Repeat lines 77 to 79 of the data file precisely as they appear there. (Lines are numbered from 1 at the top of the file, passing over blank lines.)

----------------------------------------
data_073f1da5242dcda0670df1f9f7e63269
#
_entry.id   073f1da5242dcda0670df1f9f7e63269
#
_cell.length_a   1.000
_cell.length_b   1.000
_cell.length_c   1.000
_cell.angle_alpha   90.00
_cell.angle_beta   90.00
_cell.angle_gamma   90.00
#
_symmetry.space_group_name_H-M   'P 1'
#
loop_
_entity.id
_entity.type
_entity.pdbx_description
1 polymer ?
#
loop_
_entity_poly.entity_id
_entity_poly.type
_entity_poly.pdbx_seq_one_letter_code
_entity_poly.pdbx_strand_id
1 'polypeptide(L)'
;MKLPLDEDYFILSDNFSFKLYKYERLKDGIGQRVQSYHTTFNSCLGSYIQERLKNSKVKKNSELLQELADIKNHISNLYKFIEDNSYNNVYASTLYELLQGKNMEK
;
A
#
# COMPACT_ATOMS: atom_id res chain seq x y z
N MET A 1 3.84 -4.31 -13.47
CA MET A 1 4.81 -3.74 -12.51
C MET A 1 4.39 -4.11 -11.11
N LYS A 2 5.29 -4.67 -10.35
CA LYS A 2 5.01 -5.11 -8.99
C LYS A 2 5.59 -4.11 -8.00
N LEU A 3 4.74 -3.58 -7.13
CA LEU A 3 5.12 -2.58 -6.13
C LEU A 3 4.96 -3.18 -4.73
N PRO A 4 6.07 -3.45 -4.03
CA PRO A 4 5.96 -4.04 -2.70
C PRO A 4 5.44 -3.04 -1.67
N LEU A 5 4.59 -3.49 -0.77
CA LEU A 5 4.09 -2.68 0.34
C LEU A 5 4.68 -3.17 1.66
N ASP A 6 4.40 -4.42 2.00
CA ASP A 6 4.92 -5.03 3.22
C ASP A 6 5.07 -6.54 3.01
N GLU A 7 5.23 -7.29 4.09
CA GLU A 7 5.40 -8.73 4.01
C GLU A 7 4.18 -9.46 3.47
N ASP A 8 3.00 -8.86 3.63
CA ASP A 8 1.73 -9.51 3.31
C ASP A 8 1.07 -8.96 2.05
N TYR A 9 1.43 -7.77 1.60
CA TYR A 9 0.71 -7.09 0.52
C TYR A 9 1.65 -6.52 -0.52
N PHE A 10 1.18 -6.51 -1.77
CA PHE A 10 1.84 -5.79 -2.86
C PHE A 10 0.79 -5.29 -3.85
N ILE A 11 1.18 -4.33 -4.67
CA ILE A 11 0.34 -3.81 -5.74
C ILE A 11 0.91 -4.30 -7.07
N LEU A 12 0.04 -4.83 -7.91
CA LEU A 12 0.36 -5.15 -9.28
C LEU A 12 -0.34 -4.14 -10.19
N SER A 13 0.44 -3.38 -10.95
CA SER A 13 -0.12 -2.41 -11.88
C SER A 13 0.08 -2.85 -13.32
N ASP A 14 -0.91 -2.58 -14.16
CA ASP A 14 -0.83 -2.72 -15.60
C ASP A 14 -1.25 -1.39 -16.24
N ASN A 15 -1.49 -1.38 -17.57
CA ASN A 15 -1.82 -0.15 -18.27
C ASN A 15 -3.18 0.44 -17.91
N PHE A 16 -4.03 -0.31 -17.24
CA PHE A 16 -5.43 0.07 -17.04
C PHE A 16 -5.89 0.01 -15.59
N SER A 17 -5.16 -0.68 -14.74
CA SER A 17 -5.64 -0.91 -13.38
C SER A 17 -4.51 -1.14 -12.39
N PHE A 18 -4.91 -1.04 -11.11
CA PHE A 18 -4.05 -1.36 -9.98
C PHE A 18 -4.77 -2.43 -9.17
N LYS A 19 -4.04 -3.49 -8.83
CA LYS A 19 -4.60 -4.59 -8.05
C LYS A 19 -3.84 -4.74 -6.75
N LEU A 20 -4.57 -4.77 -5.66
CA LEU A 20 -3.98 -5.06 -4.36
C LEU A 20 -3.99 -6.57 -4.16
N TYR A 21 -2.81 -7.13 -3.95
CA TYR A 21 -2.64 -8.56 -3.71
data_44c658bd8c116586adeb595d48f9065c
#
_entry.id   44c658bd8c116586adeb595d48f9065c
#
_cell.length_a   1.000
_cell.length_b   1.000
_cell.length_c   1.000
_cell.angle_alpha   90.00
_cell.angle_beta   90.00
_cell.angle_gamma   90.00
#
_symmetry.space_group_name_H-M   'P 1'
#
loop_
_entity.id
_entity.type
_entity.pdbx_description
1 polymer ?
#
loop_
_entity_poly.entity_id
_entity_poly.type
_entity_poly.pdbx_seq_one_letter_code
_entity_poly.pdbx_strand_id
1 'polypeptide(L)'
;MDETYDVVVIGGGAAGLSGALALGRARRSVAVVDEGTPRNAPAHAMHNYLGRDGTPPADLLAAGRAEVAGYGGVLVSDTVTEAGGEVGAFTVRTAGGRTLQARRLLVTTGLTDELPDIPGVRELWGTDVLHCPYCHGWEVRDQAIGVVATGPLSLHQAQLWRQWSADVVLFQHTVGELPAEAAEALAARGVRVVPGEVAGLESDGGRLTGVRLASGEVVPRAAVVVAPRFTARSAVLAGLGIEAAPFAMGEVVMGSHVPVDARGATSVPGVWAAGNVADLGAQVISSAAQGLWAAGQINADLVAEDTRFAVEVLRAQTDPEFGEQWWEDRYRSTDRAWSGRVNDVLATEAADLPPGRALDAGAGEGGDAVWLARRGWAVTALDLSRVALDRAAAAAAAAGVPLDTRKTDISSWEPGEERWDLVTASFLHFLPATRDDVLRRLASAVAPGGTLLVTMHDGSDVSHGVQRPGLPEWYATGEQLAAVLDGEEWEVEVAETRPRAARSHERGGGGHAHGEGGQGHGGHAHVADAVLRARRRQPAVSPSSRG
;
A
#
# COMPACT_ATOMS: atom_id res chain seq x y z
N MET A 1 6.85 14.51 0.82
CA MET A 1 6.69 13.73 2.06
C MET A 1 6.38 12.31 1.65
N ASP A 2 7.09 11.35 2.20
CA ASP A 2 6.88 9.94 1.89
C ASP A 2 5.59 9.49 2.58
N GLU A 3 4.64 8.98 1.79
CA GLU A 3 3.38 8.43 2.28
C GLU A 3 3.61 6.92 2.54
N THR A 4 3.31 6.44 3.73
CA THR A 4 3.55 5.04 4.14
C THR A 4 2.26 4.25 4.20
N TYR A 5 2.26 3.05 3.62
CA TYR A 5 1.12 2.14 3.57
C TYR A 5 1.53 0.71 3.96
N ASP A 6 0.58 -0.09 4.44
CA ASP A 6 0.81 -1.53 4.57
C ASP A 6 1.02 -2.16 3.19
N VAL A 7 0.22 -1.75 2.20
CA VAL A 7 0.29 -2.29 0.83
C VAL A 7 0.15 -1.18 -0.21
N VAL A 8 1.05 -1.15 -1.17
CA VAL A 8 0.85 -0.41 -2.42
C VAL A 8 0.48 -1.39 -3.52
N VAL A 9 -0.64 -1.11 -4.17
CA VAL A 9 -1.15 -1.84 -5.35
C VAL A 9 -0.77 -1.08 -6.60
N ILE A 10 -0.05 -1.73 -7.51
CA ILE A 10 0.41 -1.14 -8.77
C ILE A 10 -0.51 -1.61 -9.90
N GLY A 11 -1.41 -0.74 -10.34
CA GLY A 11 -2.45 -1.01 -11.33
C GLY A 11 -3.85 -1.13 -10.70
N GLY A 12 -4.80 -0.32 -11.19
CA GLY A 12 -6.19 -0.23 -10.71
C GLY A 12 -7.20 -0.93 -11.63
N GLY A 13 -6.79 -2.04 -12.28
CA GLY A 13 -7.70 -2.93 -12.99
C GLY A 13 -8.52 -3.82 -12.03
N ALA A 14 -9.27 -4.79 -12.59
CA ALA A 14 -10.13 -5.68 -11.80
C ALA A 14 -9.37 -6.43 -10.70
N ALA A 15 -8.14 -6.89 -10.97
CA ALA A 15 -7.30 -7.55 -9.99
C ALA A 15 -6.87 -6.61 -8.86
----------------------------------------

CA PHE A 16 -5.43 0.07 -17.04
C PHE A 16 -5.89 0.01 -15.59
N SER A 17 -5.16 -0.68 -14.74